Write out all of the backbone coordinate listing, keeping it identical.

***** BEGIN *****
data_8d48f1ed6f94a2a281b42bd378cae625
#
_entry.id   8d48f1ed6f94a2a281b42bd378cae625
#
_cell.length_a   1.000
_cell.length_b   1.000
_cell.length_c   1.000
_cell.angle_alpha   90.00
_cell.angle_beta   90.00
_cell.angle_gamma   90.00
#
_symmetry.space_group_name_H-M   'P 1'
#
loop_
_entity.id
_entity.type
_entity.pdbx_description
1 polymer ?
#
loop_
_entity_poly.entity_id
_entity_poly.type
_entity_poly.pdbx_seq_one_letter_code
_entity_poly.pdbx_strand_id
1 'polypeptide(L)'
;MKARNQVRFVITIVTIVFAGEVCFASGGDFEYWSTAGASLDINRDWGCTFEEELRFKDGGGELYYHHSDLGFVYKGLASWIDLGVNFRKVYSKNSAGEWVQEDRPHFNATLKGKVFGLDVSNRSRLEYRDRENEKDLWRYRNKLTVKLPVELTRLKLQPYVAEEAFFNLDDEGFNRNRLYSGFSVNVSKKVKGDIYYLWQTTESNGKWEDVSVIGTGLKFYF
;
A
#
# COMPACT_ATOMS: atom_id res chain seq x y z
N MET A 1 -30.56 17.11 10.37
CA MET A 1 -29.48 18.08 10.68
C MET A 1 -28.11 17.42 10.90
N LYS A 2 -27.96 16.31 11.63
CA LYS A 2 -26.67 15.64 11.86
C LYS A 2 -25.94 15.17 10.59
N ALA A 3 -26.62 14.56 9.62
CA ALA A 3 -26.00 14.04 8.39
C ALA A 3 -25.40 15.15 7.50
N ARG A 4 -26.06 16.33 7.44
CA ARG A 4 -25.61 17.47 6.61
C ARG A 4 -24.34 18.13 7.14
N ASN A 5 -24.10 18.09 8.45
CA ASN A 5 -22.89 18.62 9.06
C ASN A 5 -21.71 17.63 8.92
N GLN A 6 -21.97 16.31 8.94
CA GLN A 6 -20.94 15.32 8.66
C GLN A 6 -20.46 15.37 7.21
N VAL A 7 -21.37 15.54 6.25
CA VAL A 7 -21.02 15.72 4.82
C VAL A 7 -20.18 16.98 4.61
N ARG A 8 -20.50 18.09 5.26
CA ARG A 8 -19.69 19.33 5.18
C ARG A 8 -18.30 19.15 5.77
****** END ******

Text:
data_8d48f1ed6f94a2a281b42bd378cae625
#
_entry.id   8d48f1ed6f94a2a281b42bd378cae625
#
_cell.length_a   1.000
_cell.length_b   1.000
_cell.length_c   1.000
_cell.angle_alpha   90.00
_cell.angle_beta   90.00
_cell.angle_gamma   90.00
#
_symmetry.space_group_name_H-M   'P 1'
#
loop_
_entity.id
_entity.type
_entity.pdbx_description
1 polymer ?
#
loop_
_entity_poly.entity_id
_entity_poly.type
_entity_poly.pdbx_seq_one_letter_code
_entity_poly.pdbx_strand_id
1 'polypeptide(L)'
;MKARNQVRFVITIVTIVFAGEVCFASGGDFEYWSTAGASLDINRDWGCTFEEELRFKDGGGELYYHHSDLGFVYKGLASWIDLGVNFRKVYSKNSAGEWVQEDRPHFNATLKGKVFGLDVSNRSRLEYRDRENEKDLWRYRNKLTVKLPVELTRLKLQPYVAEEAFFNLDDEGFNRNRLYSGFSVNVSKKVKGDIYYLWQTTESNGKWEDVSVIGTGLKFYF
;
A
#
# COMPACT_ATOMS: atom_id res chain seq x y z
N MET A 1 -30.56 17.11 10.37
CA MET A 1 -29.48 18.08 10.68
C MET A 1 -28.11 17.42 10.90
N LYS A 2 -27.96 16.31 11.63
CA LYS A 2 -26.67 15.64 11.86
C LYS A 2 -25.94 15.17 10.59
N ALA A 3 -26.62 14.56 9.62
CA ALA A 3 -26.00 14.04 8.39
C ALA A 3 -25.40 15.15 7.50
N ARG A 4 -26.06 16.33 7.44
CA ARG A 4 -25.61 17.47 6.61
C ARG A 4 -24.34 18.13 7.14
N ASN A 5 -24.10 18.09 8.45
CA ASN A 5 -22.89 18.62 9.06
C ASN A 5 -21.71 17.63 8.92
N GLN A 6 -21.97 16.31 8.94
CA GLN A 6 -20.94 15.32 8.66
C GLN A 6 -20.46 15.37 7.21
N VAL A 7 -21.37 15.54 6.25
CA VAL A 7 -21.02 15.72 4.82
C VAL A 7 -20.18 16.98 4.61
N ARG A 8 -20.50 18.09 5.26
CA ARG A 8 -19.69 19.33 5.18
C ARG A 8 -18.30 19.15 5.77